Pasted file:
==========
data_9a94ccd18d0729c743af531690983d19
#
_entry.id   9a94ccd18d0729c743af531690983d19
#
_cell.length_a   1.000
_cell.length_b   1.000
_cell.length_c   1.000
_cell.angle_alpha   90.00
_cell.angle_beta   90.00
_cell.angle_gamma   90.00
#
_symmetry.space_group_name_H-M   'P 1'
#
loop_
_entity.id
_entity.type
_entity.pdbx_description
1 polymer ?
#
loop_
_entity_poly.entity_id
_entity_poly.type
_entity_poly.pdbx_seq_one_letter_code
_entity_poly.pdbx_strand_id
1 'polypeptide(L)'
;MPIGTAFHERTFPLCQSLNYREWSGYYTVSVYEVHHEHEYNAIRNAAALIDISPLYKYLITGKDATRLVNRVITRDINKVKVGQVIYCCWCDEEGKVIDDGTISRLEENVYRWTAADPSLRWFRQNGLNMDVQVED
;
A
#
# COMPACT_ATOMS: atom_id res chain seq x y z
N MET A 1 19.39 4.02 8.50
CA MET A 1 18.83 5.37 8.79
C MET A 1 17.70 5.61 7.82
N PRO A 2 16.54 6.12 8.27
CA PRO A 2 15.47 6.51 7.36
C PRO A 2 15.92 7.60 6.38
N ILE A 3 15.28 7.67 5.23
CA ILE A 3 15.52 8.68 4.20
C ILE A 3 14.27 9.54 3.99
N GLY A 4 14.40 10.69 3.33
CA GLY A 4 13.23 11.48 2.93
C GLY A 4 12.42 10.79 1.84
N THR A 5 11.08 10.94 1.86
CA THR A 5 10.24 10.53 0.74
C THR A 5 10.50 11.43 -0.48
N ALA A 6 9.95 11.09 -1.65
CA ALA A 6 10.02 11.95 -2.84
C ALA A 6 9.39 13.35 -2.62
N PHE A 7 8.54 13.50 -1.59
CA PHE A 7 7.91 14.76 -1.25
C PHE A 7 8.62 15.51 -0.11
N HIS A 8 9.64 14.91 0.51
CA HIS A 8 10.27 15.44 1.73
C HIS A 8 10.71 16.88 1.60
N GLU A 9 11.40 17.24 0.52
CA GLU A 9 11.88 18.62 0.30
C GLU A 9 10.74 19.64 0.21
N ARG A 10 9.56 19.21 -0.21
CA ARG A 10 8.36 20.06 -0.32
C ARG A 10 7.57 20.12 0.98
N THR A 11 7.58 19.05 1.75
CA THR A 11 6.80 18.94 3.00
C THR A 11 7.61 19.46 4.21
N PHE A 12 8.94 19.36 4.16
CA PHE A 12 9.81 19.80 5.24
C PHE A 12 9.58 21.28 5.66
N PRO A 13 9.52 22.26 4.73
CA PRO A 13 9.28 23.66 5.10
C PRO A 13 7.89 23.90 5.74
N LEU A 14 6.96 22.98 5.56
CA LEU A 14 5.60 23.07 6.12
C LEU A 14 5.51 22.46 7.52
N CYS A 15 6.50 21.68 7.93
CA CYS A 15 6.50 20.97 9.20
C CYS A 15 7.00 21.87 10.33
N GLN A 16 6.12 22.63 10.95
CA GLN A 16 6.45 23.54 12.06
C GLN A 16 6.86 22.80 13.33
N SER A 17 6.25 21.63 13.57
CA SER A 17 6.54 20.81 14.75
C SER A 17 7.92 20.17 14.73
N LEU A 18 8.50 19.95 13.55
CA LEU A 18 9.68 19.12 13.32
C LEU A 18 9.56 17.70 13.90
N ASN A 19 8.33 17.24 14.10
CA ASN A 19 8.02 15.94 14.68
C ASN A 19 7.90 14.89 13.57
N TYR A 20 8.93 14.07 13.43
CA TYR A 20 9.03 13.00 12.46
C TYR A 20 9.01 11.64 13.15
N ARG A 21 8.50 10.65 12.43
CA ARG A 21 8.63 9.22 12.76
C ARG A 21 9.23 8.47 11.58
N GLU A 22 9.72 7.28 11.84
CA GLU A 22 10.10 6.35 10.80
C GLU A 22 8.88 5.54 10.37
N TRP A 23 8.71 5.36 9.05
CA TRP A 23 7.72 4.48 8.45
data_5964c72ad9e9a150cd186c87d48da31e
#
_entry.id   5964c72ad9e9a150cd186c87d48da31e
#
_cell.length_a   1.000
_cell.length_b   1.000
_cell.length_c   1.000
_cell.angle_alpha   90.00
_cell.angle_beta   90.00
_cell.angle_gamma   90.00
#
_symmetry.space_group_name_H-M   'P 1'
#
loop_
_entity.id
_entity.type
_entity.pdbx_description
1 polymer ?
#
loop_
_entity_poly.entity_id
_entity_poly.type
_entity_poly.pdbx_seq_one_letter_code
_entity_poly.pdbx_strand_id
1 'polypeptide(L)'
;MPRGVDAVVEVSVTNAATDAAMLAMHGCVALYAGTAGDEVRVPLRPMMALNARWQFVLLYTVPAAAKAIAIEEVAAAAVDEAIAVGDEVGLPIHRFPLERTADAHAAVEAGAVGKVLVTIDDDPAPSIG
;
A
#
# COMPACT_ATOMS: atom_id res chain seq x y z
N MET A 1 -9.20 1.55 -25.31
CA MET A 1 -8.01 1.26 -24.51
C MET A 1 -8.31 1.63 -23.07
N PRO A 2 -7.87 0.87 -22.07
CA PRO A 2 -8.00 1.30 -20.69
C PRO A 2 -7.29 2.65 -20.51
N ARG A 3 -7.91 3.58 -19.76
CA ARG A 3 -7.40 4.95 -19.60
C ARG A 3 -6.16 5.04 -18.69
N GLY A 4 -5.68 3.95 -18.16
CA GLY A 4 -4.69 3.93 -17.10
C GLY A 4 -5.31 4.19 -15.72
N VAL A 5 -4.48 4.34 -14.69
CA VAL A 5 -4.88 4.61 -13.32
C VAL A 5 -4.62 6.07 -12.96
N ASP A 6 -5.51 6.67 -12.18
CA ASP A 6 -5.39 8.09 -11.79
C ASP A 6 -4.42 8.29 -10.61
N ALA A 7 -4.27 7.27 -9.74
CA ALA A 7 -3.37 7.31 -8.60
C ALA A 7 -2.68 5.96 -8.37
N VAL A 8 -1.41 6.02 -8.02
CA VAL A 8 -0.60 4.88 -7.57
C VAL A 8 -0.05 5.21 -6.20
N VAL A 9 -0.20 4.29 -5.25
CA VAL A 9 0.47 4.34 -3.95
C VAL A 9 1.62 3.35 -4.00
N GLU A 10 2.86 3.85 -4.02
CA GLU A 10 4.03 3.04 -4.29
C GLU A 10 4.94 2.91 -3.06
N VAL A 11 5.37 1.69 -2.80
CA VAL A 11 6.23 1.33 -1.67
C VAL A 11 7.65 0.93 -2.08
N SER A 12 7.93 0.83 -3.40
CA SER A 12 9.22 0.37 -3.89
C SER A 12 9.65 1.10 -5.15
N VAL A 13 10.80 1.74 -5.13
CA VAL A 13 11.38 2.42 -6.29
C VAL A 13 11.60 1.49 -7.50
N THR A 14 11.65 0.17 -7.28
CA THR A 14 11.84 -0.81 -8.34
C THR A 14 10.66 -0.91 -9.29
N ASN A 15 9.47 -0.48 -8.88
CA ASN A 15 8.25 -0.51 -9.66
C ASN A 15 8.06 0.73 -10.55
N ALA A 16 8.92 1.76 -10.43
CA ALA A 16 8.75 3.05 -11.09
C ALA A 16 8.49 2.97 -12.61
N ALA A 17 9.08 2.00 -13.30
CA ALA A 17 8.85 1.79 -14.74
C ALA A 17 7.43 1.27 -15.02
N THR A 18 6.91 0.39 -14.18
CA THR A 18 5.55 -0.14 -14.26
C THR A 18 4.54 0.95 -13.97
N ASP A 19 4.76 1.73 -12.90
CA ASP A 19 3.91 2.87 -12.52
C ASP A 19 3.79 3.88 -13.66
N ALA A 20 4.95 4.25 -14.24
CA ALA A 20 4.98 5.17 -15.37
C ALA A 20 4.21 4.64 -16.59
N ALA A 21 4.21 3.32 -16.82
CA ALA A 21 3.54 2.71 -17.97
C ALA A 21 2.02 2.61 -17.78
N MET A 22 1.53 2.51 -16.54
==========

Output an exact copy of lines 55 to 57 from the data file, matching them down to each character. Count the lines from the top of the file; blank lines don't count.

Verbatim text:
N GLU A 9 11.40 17.24 0.52
CA GLU A 9 11.88 18.62 0.30
C GLU A 9 10.74 19.64 0.21